Silk Road Incident (Willie Williams)

One thing I’ve discovered while writing these recollection pieces is that my memory has gaping holes. I’ve mentioned that I don’t remember whose idea the Comiskey Park incident was. And later, you’ll find I don’t remember whose idea the bus trip was. But here the hole is that I don’t remember going to college. Not being in college. I’ll write some about that. I don’t remember getting to college. I’m pretty sure my dad drove me. But I remember nothing about the drive, which must have taken two days. Is this from a faulty memory, or the wondrous subconscious? Did we discuss my future? Did Pop reminisce about his college days? I don’t remember.

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Jack Sawyer, the Visionary President We Hardly Knew

President John Sawyer was a distant figure to most of us, the more so because he was not the best of public speakers and seemed to have a certain reserve in gatherings. It was rather paradoxical, really, on a campus where the Mark Hopkins ideal of professors and students engaging in lively discussion in a very personal educational process was the norm.

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Portraits fuming at poor hanging

Scene: The lower reading room of the Williams College Library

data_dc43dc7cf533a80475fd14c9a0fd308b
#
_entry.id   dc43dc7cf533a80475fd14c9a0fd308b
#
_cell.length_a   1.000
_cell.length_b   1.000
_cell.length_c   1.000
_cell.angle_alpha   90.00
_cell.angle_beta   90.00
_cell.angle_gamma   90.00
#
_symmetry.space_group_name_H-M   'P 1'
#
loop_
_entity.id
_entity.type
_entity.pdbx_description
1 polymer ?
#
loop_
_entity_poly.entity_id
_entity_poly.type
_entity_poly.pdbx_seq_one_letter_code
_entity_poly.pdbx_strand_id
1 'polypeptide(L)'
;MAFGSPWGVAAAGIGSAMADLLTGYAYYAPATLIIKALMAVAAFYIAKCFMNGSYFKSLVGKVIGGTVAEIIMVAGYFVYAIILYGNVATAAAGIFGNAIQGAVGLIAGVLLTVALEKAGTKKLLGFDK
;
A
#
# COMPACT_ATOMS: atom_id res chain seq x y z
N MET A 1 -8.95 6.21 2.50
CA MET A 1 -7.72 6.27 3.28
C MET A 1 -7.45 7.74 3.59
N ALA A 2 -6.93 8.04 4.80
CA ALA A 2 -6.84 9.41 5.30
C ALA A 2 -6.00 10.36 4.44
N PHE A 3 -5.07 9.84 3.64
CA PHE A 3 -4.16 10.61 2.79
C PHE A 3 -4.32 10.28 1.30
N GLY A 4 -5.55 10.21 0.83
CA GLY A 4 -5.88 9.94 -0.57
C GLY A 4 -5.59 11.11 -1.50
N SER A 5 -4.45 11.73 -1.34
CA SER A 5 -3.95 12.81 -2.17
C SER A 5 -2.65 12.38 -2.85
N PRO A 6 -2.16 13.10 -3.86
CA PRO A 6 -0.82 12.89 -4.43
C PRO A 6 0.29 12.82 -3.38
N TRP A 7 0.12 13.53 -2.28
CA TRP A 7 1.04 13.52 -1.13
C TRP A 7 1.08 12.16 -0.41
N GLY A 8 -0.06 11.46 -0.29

Time: About 3 am.
A kind of late-night emptiness, accentuated by the buzzing of fluorescent lights, pervades the room. All the dawn-scribblers and midnight-oilers have left. From across the campus the gym clock sounds its three o’clock dirge, and the dark portraits, silent for generations, finally speak.
First to break the hollow silence are Charles Dewey, 1824-1866, a weak-eyed, rather pale former trustee; and to his right the stern nobly-bewhiskered benefactor Frederick Ferris Thompson, he of the Memorial Chapel and the science buildings.

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Rock of Ages

The hits just kept on happening through a decade that summoned the energy of a renaissance and a revolution in what was called a youth culture — us, the children of warriors, raised in an era of unparalleled wealth, our college years bracketed by assassinations, against a backdrop of a civil rights movement that defined the era.

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Our cartoonist looks at Trumpland

My own mental health has definitely taken a hit. From late last summer through early December, I drew a topical cartoon (the Daily Cartoon) five days a week for newyorker.com. I was forced to stay extremely well-informed in order to make jokes about the very stuff that was turning my head into a dark, scary place, and wreaking havoc on my digestive system. (It’s my habit to read or watch news during meals.) At night, I lay in bed, sleepless for hours, replaying the day’s events.

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